With the release of the documentary The Game Changers, there has been a growing interest in the benefits of plant-based foods and a move away from animal protein.
However this raises the issue of getting enough protein.
We need protein to build & repair muscles and tissues, plus keep our hormones & immune system functioning properly.
But can we get enough protein if we chose not to eat red meat, chicken, fish eggs etc?
One of the largest studies comparing meat-eaters to plant-eaters, showed that plant eaters not only got enough protein, but 70% more than they needed.
And meat-eaters got nearly 50% of their protein from plants.
Yes there WAS a belief that animal protein was superior to plant protein because it contained all the amino acids.
Our body needs 20 amino acids, and can only make 11 of them, so we need to get the other 9 from food.
Animal protein has all the amino acids, while plant proteins do as well, just in differing amounts.
Another belief (that I learned 30 years ago at Uni) was that if we were only going to eat plant proteins, we needed to eat complementary plant proteins, like beans & rice, at the same meal. We now know this is NOT necessary as amino acids are being continually recycled.
In fact, you should be more concerned about eating too much protein.
Excess protein can result in mild problems like bad breath all the way to heart disease. It can result in constipation and dehydration, due to the body having to flush our excess nitrogen, the by-product of protein metabolism.
Red meat and to a lesser extent other animal products, change our gut microbiome and cause them to produce TMAO, a compound linked to inflammation and heart disease.
The WHO has classified red meat as a Class 2 carcinogen.
On the other hand, ALL plant proteins do not pose any of the above health issues AND come with fibre.
There is NO fibre in any animal products or dairy.
Fibre has a long list of health benefits:
  • Reduces the speed at which glucose can enter the bloodstream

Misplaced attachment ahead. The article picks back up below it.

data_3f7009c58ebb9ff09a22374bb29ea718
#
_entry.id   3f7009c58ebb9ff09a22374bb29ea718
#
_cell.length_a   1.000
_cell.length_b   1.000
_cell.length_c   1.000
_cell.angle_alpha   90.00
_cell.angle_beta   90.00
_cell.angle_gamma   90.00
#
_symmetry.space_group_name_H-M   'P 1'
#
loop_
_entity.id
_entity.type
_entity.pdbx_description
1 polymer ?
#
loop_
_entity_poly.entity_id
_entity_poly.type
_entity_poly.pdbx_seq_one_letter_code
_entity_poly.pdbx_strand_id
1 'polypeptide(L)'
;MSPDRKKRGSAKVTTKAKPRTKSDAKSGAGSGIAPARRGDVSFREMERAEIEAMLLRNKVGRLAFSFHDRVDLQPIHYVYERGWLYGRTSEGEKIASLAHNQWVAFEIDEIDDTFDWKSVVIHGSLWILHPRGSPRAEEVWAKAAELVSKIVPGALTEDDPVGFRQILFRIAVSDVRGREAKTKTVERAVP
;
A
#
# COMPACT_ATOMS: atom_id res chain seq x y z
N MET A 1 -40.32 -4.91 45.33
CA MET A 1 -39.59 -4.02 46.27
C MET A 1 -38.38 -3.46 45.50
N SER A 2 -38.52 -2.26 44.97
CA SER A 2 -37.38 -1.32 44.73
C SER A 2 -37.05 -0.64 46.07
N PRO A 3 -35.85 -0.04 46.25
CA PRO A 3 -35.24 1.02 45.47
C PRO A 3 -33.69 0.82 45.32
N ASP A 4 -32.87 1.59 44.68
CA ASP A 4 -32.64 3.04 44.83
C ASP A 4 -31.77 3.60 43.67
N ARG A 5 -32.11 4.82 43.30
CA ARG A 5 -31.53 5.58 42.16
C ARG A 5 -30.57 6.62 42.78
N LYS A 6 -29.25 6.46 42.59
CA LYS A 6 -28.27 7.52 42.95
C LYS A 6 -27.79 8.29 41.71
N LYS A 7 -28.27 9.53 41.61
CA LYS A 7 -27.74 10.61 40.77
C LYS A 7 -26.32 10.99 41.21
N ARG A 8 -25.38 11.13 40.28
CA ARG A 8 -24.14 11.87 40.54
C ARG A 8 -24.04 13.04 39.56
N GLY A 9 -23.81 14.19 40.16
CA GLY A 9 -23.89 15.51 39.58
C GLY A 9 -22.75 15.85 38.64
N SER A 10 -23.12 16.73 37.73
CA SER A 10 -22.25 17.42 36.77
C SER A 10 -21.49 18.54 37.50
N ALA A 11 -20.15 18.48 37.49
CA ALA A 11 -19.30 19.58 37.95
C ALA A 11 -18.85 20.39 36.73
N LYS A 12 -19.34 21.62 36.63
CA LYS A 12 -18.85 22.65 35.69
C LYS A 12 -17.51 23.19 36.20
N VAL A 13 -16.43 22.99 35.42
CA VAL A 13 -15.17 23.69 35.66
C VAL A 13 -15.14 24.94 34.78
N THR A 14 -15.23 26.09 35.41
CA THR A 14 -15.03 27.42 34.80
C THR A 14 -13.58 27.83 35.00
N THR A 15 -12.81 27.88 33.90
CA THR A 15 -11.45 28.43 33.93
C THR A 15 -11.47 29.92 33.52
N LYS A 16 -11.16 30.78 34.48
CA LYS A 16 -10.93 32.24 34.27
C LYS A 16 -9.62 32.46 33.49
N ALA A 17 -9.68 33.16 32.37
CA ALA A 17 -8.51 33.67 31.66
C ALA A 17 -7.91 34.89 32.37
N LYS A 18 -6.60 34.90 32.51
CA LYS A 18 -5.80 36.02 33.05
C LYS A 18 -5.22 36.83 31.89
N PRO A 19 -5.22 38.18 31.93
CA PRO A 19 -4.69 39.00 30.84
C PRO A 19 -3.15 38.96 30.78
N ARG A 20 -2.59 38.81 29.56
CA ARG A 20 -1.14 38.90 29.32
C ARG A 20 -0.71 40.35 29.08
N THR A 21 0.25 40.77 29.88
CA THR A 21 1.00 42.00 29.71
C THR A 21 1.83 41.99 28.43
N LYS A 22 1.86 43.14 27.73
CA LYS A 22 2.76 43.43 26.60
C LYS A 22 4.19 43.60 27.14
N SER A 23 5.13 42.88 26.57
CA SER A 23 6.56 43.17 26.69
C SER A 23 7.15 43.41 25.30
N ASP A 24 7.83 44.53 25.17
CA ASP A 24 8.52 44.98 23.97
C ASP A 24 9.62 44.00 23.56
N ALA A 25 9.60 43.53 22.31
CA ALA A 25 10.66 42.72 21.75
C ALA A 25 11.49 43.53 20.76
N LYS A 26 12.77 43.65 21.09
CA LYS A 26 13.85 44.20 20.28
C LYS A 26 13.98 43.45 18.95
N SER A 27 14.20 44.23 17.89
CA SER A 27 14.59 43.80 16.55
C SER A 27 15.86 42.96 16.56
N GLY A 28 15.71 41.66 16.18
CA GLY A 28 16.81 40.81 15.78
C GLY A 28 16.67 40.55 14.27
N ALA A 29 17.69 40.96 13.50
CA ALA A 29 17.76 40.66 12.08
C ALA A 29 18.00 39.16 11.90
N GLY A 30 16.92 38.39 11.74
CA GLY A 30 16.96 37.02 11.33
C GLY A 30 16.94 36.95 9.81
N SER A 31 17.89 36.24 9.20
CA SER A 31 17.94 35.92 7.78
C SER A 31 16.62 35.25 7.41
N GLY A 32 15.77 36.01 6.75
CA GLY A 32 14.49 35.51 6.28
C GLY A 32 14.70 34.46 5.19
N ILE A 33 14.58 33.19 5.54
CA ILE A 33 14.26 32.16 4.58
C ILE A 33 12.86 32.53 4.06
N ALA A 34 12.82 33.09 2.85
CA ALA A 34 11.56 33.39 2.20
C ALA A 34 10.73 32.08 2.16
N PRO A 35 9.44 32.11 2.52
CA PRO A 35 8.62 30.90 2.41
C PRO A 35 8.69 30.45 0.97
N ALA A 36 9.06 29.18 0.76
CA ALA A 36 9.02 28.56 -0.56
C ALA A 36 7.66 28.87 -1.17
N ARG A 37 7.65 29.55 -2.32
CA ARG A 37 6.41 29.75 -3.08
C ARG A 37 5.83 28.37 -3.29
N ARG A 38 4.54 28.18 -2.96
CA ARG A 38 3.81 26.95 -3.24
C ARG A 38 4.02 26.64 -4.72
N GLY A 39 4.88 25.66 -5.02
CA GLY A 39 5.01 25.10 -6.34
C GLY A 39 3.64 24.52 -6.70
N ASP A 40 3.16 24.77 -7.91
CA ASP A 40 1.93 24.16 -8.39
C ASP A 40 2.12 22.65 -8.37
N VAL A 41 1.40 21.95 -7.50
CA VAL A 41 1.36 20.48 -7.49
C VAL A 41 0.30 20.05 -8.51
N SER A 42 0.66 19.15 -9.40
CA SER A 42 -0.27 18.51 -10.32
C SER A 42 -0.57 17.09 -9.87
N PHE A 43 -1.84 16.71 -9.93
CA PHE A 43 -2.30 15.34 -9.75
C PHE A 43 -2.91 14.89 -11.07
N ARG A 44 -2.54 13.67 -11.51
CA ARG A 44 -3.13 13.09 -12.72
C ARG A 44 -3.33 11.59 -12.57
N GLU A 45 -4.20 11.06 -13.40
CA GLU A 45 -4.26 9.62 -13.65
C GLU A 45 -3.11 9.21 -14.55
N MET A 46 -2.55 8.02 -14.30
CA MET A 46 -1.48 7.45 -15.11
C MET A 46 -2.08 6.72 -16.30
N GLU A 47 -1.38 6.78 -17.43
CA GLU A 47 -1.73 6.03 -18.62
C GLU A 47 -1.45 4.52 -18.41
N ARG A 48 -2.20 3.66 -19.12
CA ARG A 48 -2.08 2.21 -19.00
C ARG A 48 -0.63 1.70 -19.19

• Helps lower cholesterol
  • Helps you to feel full longer
  • Delays or even inhibits the absorption of fat
  • Provides food for the good gut bacteria improving your immunity
  • Binds toxins and unwanted estrogen & escorts them out of the body!
All plant contain some protein but the best sources are:
  • Legumes (all beans & lentils)
  • Seeds (chia, hemp, flaxseeds)
  • Whole grains (rolled oats, quinoa, brown rice)
  • Nuts
  • Vegetables
My current recommendation for anyone wanting to work towards optimal health is to reduce your consumption of animal protein to once a day OR less.
Start by adding a can of brown lentils to your next bolognaise sauce, or a can of chickpeas to your next chicken casserole. Then get brave and experiment with recipes that are totally plant-based, like a red lentil dahl.
One of the easiest ways to make this transition is to meal plan.
I believe this is the key to making ‘healthy eating’ a lifestyle.
Creating a customised menu plan for your family is the simplest way to stay on track, reduce time and money spent in the kitchen, and stop wondering ‘what’s for dinner?’ at 5pm every afternoon.
If you would like some help please book a complimentary chat and I’d be happy to quickly assess your meat intake and let you know if you’re eating too much.